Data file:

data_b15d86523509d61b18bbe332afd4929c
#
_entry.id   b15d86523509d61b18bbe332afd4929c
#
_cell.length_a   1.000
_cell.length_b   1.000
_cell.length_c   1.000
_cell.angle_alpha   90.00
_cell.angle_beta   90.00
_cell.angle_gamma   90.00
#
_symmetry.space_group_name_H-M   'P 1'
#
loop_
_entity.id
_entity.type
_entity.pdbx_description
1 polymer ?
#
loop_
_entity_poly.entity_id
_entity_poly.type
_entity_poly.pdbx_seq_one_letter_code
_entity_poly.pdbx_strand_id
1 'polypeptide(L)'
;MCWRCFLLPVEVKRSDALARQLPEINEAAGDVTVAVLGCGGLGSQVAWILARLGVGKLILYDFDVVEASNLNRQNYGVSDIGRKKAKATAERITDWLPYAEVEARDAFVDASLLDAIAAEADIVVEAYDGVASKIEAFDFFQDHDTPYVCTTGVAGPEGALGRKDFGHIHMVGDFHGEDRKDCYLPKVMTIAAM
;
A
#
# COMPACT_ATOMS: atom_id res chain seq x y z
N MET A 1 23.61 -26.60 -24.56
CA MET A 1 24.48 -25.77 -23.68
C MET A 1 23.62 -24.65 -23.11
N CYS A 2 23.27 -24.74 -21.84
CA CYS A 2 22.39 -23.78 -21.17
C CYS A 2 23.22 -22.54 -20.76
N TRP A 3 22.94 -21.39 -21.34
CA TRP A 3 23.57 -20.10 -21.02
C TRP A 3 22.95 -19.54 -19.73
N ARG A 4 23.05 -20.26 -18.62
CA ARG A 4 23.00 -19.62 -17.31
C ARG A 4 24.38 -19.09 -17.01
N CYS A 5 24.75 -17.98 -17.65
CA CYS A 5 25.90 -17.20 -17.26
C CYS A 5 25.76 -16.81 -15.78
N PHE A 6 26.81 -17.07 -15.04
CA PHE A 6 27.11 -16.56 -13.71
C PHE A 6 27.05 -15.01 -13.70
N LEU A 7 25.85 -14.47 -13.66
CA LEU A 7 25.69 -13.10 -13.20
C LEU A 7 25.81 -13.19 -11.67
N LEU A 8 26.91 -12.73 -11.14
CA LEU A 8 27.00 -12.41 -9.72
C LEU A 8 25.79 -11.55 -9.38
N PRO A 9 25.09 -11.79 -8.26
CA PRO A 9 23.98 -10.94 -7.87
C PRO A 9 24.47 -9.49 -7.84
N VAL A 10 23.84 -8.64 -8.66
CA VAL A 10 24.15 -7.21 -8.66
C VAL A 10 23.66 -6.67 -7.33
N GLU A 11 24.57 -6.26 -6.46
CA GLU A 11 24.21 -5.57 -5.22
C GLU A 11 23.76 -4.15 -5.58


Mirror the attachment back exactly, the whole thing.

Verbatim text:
data_b15d86523509d61b18bbe332afd4929c
#
_entry.id   b15d86523509d61b18bbe332afd4929c
#
_cell.length_a   1.000
_cell.length_b   1.000
_cell.length_c   1.000
_cell.angle_alpha   90.00
_cell.angle_beta   90.00
_cell.angle_gamma   90.00
#
_symmetry.space_group_name_H-M   'P 1'
#
loop_
_entity.id
_entity.type
_entity.pdbx_description
1 polymer ?
#
loop_
_entity_poly.entity_id
_entity_poly.type
_entity_poly.pdbx_seq_one_letter_code
_entity_poly.pdbx_strand_id
1 'polypeptide(L)'
;MCWRCFLLPVEVKRSDALARQLPEINEAAGDVTVAVLGCGGLGSQVAWILARLGVGKLILYDFDVVEASNLNRQNYGVSDIGRKKAKATAERITDWLPYAEVEARDAFVDASLLDAIAAEADIVVEAYDGVASKIEAFDFFQDHDTPYVCTTGVAGPEGALGRKDFGHIHMVGDFHGEDRKDCYLPKVMTIAAM
;
A
#
# COMPACT_ATOMS: atom_id res chain seq x y z
N MET A 1 23.61 -26.60 -24.56
CA MET A 1 24.48 -25.77 -23.68
C MET A 1 23.62 -24.65 -23.11
N CYS A 2 23.27 -24.74 -21.84
CA CYS A 2 22.39 -23.78 -21.17
C CYS A 2 23.22 -22.54 -20.76
N TRP A 3 22.94 -21.39 -21.34
CA TRP A 3 23.57 -20.10 -21.02
C TRP A 3 22.95 -19.54 -19.73
N ARG A 4 23.05 -20.26 -18.62
CA ARG A 4 23.00 -19.62 -17.31
C ARG A 4 24.38 -19.09 -17.01
N CYS A 5 24.75 -17.98 -17.65
CA CYS A 5 25.90 -17.20 -17.26
C CYS A 5 25.76 -16.81 -15.78
N PHE A 6 26.81 -17.07 -15.04
CA PHE A 6 27.11 -16.56 -13.71
C PHE A 6 27.05 -15.01 -13.70
N LEU A 7 25.85 -14.47 -13.66
CA LEU A 7 25.69 -13.10 -13.20
C LEU A 7 25.81 -13.19 -11.67
N LEU A 8 26.91 -12.73 -11.14
CA LEU A 8 27.00 -12.41 -9.72
C LEU A 8 25.79 -11.55 -9.38
N PRO A 9 25.09 -11.79 -8.26
CA PRO A 9 23.98 -10.94 -7.87
C PRO A 9 24.47 -9.49 -7.84
N VAL A 10 23.84 -8.64 -8.66
CA VAL A 10 24.15 -7.21 -8.66
C VAL A 10 23.66 -6.67 -7.33
N GLU A 11 24.57 -6.26 -6.46
CA GLU A 11 24.21 -5.57 -5.22
C GLU A 11 23.76 -4.15 -5.58